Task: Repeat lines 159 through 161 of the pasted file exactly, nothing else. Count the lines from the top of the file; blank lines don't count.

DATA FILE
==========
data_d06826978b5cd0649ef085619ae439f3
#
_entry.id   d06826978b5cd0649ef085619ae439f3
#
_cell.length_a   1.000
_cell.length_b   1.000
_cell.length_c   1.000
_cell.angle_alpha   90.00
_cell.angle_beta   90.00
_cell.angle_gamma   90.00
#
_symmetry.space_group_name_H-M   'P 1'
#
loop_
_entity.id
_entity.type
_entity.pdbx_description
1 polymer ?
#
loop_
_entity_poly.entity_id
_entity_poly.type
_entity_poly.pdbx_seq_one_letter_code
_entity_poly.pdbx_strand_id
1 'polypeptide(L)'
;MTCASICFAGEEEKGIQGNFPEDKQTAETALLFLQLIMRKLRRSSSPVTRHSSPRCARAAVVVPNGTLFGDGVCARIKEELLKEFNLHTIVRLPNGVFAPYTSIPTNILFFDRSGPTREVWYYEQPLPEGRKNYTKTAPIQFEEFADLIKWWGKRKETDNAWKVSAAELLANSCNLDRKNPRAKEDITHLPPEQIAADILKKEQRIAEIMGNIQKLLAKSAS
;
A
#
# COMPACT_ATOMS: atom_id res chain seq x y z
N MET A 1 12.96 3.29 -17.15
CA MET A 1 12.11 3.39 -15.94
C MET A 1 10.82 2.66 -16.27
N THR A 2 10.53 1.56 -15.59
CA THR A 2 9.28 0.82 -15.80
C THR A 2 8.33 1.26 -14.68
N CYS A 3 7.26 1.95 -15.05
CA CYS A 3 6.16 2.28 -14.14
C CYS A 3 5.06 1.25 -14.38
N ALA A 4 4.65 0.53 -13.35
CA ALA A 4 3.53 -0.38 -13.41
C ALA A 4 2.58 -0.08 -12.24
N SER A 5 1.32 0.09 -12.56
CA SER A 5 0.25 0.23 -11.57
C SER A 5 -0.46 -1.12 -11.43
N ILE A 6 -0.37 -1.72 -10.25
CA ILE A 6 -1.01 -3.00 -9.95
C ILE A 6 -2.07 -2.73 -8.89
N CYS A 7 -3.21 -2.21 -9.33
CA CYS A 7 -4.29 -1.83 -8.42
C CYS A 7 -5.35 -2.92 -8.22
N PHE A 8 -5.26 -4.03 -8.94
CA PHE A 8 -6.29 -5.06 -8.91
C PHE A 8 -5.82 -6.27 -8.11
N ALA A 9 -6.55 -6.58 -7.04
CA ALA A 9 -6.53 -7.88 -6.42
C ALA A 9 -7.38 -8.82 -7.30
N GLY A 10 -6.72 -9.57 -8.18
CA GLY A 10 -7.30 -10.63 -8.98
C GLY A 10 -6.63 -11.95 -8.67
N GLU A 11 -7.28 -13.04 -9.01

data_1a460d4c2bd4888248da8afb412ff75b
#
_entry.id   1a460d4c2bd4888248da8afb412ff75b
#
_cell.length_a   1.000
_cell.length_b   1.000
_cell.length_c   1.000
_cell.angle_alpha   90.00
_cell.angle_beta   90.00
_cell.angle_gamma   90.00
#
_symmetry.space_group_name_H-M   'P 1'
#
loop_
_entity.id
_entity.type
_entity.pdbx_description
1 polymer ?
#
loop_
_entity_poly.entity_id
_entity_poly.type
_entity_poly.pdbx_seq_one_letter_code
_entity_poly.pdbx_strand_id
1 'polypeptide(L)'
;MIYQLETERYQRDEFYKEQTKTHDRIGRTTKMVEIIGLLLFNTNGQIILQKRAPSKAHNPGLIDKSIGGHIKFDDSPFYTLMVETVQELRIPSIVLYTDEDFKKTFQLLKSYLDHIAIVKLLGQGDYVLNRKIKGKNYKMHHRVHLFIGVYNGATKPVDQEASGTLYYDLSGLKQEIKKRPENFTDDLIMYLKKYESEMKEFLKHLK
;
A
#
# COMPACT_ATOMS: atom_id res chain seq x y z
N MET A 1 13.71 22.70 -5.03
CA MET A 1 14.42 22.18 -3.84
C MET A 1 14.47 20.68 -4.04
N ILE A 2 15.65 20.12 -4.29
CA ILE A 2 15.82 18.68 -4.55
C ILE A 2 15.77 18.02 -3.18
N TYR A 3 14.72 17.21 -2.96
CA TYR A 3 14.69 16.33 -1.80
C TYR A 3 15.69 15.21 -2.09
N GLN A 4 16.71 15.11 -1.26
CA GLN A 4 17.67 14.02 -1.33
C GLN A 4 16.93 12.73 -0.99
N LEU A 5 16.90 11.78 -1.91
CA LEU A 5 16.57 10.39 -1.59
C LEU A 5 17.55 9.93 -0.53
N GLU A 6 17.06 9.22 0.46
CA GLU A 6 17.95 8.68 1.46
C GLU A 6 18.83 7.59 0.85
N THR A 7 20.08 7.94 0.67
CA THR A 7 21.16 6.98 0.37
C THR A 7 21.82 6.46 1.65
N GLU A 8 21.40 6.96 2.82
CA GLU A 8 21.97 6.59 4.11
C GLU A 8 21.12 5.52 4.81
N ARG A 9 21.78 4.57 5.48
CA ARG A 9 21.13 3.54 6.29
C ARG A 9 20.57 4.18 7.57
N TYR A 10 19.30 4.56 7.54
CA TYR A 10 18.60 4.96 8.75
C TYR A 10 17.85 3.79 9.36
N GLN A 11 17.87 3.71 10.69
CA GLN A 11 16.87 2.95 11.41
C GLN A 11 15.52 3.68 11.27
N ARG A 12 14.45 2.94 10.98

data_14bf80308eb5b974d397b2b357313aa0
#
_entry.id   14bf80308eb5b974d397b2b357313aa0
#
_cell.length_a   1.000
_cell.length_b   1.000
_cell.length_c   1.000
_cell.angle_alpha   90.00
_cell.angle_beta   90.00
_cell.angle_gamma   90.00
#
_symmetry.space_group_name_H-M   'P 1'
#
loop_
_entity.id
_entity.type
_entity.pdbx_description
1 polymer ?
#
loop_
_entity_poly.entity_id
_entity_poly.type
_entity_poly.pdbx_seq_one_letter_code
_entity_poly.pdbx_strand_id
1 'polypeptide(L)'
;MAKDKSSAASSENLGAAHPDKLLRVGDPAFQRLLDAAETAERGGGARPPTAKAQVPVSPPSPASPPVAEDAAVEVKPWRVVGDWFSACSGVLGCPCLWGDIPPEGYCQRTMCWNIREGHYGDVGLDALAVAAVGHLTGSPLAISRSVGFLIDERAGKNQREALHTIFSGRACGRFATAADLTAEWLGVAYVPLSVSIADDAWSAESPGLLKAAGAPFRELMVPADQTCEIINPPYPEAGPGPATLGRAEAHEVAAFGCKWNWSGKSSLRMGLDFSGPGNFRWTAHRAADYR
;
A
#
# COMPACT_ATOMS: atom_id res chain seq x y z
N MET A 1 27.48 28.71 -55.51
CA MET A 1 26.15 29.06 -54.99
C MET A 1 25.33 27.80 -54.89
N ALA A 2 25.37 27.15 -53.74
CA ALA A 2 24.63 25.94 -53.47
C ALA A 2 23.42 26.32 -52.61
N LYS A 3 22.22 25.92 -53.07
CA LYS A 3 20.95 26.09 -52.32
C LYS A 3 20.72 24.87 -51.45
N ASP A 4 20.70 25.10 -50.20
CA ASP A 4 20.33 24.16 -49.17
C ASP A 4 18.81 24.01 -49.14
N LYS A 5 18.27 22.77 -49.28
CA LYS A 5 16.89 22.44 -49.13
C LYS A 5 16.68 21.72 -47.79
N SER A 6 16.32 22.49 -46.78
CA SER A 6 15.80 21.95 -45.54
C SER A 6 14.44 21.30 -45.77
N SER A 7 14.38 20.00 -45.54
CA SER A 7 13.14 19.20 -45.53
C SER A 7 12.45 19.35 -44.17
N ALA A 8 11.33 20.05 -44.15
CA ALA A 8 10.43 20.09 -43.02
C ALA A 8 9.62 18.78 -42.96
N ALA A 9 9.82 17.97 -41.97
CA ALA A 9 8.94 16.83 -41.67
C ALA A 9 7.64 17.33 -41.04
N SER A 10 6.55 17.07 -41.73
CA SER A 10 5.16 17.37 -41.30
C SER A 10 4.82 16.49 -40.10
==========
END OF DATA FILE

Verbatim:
N ALA A 2 25.37 27.15 -53.74
CA ALA A 2 24.63 25.94 -53.47
C ALA A 2 23.42 26.32 -52.61